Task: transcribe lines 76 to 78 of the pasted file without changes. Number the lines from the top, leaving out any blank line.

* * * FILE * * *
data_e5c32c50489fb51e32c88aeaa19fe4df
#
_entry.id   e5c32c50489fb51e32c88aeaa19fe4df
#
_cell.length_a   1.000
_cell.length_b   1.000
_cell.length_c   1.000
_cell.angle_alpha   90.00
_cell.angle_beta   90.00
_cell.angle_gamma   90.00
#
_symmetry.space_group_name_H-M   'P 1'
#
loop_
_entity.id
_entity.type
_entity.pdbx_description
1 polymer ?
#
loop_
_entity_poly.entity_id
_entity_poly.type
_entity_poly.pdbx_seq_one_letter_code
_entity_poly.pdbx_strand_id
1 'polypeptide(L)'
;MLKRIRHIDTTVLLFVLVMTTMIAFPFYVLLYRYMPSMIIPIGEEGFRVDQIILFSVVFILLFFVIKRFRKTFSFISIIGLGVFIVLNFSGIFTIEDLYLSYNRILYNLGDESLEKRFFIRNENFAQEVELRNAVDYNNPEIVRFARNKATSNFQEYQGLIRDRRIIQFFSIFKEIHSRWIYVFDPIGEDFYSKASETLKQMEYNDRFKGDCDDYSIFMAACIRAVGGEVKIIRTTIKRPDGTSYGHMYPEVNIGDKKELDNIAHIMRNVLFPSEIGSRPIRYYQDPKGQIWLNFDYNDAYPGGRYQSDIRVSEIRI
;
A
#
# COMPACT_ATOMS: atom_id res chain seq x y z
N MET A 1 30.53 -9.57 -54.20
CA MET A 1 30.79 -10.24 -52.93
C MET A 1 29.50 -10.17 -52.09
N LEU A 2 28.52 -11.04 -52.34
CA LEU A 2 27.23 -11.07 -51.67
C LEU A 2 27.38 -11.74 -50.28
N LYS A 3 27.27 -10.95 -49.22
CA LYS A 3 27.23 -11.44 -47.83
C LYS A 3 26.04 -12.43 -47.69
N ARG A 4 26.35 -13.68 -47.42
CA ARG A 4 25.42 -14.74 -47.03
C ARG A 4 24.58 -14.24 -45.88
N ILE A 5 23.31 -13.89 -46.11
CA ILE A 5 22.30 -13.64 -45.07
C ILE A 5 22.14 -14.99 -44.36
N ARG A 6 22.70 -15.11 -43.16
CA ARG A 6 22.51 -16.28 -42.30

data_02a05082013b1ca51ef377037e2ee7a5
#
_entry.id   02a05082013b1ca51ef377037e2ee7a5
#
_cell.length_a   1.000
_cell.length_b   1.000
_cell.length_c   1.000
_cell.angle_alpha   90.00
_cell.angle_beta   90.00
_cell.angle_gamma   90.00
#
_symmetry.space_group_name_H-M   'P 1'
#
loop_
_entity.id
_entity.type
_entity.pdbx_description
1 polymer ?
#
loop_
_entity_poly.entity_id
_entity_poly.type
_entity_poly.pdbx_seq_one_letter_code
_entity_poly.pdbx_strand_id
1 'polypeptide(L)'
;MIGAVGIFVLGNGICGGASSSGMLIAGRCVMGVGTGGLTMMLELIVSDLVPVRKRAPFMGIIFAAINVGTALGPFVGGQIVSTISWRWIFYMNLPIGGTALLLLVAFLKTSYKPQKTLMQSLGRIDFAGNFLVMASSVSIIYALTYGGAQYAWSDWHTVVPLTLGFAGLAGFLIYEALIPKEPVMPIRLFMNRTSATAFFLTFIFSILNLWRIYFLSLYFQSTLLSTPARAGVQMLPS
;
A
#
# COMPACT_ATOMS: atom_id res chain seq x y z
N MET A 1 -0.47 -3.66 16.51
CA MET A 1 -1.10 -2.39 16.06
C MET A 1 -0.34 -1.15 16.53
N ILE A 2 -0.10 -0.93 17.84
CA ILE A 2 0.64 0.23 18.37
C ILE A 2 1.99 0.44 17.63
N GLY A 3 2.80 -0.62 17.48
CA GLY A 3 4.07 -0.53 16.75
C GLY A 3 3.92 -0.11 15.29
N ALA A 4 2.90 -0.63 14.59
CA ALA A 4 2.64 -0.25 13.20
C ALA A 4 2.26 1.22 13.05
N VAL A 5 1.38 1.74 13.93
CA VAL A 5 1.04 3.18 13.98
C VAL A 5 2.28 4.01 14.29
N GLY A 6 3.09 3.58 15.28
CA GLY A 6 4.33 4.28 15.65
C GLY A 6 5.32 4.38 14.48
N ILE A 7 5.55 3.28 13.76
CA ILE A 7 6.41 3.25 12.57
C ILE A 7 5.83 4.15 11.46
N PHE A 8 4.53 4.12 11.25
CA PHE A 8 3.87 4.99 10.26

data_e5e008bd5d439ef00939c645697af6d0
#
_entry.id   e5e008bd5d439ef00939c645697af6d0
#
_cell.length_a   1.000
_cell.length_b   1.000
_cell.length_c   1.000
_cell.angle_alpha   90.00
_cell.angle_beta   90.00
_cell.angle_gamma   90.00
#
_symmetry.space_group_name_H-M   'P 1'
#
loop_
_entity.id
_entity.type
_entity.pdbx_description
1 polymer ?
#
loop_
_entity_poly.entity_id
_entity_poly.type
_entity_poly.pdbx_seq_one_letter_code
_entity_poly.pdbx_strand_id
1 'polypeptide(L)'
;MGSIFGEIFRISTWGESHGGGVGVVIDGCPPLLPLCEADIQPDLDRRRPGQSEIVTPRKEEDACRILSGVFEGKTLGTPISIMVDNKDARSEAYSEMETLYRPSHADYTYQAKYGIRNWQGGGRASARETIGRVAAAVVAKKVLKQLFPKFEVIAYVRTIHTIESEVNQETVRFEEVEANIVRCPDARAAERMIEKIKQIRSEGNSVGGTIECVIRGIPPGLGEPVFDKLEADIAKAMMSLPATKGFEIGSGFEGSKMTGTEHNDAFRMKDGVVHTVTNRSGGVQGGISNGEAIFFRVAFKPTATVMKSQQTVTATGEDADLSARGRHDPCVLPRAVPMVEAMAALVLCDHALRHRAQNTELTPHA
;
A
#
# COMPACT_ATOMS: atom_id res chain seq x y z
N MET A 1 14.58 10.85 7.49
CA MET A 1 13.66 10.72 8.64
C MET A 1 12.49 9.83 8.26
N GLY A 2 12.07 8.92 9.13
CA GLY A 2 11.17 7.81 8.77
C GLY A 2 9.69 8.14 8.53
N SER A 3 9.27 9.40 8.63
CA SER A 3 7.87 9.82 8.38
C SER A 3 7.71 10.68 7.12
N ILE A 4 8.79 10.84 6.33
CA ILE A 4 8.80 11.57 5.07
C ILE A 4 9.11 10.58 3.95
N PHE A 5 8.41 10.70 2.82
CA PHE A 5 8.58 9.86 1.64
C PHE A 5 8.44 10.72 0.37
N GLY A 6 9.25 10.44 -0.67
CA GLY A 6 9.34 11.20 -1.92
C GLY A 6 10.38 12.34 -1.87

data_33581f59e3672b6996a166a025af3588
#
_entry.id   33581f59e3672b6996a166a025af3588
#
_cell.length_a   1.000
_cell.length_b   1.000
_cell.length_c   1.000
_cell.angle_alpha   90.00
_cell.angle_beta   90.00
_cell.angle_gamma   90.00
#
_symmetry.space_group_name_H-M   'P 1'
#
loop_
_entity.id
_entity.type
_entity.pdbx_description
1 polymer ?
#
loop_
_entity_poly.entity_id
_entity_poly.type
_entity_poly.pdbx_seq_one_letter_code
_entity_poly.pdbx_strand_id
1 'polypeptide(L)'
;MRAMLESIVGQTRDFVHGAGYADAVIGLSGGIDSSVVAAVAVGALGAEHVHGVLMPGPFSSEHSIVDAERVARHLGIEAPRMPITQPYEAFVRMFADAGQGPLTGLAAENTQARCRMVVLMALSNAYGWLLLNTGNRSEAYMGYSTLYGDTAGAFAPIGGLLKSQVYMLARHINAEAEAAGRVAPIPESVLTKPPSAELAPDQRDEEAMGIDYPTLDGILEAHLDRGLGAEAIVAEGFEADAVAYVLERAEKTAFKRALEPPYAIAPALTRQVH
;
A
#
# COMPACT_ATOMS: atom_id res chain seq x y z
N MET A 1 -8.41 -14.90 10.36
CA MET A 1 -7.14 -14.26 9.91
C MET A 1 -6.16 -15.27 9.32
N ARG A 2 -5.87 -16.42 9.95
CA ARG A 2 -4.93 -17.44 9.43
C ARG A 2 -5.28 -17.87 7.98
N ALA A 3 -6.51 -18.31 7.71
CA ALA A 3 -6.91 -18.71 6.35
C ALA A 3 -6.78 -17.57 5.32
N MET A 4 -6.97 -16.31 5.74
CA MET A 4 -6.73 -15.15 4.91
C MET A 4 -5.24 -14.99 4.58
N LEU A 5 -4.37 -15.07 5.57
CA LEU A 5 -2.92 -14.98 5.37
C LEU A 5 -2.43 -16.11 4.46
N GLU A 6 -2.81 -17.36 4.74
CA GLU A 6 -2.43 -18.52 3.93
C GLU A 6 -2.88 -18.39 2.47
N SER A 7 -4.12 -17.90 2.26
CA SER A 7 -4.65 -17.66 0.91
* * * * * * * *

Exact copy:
#
# COMPACT_ATOMS: atom_id res chain seq x y z
N MET A 1 -0.47 -3.66 16.51